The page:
Happy Death Day (2017) — Groundhog Day with a murder mystery twist

“Who takes their date to Subway? Besides, it’s not like you have a footlong.”

Justin’s rating: Bundle up, campers, because it’s dead outside!

Justin’s review: At this point, I’m genuinely concerned that time loops are in danger of being over-used in movies and TV shows. What used to be sparingly used in the field of scifi is prolifering all over the place. I think there’s even a Donald Duck cartoon where his nephews repeatedly experience Christmas that my kids watch.

So really, if you’re going to do a time loop movie — where a period of time is repeated while an individual is stuck in it is the only one aware of this fact — it’s imperative to tackle it from a different angle and try to do it well. Or mash it up with a different genre… say, slashers.

That’s the whole premise of Happy Death Day: Instead of a slasher terrorizing a whole bunch of teens, it’s a single teen who is stalked and killed over and over again. If Phil Connors thought that reliving Groundhog Day was the pits, he doesn’t have anything on this setup.

Tree (Jessica Rothe) is a nasty sorority girl with an acidic tongue, a promiscuous lifestyle, and a killer headache. Toward the end of her birthday, she gets brutally stabbed by a mysterious figure in a baby mask… only to wake up at the start of the same day without any clue what’s going on or who was after her. And considering that Tree is absolutely awful, the movie hints that pretty much anyone might be out to pursue a lethal vendetta against her.

So that sets up the journey that Tree begins, as she uses each of her birthday repeats to hunt down the killer and, perhaps, start to become a bit of a better person. That’s what connected this movie to Groundhog Day for me in a much more substantial way than just the time loop. Through an unusual circumstance, Phil and Tree are forced to slow down and really examine the world around them and how their cruel and callous nature has impacted others. For Tree, this includes a recent hook-up with a nerdy guy, a secret affair with a professor, her dismissive relationship with her roommate, her catty sorority, and several others.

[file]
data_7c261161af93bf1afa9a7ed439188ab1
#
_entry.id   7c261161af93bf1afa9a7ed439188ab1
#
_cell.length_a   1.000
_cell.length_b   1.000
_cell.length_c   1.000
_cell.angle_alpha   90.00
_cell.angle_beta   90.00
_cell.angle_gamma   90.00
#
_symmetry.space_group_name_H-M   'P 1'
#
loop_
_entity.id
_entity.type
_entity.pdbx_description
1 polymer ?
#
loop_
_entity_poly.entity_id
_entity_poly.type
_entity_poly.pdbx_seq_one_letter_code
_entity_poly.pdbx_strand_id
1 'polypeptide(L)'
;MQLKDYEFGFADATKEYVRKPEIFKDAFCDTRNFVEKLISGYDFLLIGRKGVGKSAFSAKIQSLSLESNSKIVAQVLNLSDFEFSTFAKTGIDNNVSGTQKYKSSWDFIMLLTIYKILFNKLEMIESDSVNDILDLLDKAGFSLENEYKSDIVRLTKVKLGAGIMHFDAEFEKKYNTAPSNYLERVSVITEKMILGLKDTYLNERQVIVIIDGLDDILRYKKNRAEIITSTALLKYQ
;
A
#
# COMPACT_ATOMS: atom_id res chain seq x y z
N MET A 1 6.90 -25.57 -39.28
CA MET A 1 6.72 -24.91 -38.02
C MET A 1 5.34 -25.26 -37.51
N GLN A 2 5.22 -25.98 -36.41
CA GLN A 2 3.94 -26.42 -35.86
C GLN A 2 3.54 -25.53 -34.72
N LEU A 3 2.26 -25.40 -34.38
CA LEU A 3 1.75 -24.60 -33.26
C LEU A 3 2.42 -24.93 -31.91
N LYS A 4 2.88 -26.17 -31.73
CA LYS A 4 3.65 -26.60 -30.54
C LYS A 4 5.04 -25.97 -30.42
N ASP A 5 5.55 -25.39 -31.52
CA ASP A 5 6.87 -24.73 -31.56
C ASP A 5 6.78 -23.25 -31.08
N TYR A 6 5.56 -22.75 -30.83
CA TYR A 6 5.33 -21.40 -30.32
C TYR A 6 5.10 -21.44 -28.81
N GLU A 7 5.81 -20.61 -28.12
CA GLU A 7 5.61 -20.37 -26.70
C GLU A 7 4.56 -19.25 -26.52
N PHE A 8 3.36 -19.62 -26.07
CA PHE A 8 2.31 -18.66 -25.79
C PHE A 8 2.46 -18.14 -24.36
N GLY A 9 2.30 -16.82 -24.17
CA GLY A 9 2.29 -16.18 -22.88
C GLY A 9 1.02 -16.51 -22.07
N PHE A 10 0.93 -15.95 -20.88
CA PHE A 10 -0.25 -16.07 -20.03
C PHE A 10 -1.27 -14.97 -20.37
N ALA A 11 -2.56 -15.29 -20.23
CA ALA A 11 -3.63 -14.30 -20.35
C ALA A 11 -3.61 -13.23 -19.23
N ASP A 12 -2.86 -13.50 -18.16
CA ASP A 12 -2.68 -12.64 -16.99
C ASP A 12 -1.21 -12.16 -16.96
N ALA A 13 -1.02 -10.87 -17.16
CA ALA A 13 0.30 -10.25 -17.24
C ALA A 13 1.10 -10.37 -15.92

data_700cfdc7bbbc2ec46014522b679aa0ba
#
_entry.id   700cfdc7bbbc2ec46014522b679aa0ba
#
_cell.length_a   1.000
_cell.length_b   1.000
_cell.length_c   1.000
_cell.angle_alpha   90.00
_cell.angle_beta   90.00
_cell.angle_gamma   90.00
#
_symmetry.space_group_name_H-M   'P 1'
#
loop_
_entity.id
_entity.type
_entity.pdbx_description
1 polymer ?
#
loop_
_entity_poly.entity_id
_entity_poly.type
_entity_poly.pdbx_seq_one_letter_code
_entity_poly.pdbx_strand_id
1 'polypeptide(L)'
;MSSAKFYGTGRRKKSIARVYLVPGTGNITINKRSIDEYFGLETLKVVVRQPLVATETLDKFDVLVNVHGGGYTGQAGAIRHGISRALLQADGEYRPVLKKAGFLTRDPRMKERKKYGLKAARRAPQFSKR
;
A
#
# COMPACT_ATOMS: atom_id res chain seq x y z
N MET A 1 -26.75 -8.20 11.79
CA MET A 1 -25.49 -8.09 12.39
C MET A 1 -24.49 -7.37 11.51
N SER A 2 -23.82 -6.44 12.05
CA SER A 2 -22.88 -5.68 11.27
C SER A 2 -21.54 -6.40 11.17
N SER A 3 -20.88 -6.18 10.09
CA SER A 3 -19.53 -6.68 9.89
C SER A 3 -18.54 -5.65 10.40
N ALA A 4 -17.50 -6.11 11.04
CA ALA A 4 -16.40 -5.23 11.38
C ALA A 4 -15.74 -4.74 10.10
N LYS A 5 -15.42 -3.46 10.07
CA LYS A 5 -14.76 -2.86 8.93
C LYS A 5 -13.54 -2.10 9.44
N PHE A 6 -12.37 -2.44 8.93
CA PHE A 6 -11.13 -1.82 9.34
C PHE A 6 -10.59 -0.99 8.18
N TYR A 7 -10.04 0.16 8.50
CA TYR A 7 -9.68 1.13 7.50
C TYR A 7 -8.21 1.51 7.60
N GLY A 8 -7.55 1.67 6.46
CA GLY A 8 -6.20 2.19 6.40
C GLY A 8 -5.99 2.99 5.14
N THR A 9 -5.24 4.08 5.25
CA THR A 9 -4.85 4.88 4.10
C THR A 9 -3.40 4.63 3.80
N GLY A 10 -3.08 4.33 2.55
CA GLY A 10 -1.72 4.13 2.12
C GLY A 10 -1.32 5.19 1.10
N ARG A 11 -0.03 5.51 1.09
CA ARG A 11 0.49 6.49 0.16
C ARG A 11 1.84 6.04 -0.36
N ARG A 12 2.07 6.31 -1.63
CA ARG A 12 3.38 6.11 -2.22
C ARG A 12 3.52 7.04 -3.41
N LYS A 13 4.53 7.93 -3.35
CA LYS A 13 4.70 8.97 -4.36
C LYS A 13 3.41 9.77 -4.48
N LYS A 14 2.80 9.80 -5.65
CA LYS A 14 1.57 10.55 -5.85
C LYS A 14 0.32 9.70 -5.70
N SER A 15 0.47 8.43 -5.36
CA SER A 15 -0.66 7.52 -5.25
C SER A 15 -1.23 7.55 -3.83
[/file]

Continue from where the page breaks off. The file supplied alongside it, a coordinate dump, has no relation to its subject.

Of course, Tree does have it a little worse than Phil with the whole “mystery killer” thing, but at least she’s got a chance to get everything right. As long as she’s able to endure the repeated murders (as the movie indicates, her body is harboring signs of the trauma), that is.

Considering everything that I’ve just described to you, you’d assume that Happy Death Day is some sort of hard-R movie. But it’s actually a more restrained PG-13 that hints at, rather than explicitly shows, the deaths. It’s got a few slightly creepy moments, but this is more of a scifi and mystery movie than it is straight-up horror. Which is, incidentally, why I like it.

The only thing I didn’t enjoy was yelling at my tablet for Tree to stop messing around and make some sort of effort to rip off the baby mask and see who the killer is. Seriously, she goes through so many deaths before even trying this, and that oversight felt like a clunky plot hole to maintain the mystery.

Seeing a softer, more compassionate Tree emerge as she becomes a detective trying to solve her own murder is enjoyable, as is the humor that emerges from her circumstances. It’s a testament to Rothe that she’s able to make us hate her at first and the gradually love her as she taps into her nicer self. Maybe, in the end, being killed was the best thing that ever happened to her.

Didja notice?

  • There’s a time loop even on the opening logo
  • Our heroine is such an admirable person from the get-go
  • There are a lot of actual clues here if you’re really looking for them
  • OK Tree farting made me laugh a whole lot


  1. The quote at the top of the page? Improvised by Jessica Rothe while filming the scene; everyone liked it so much they kept it.

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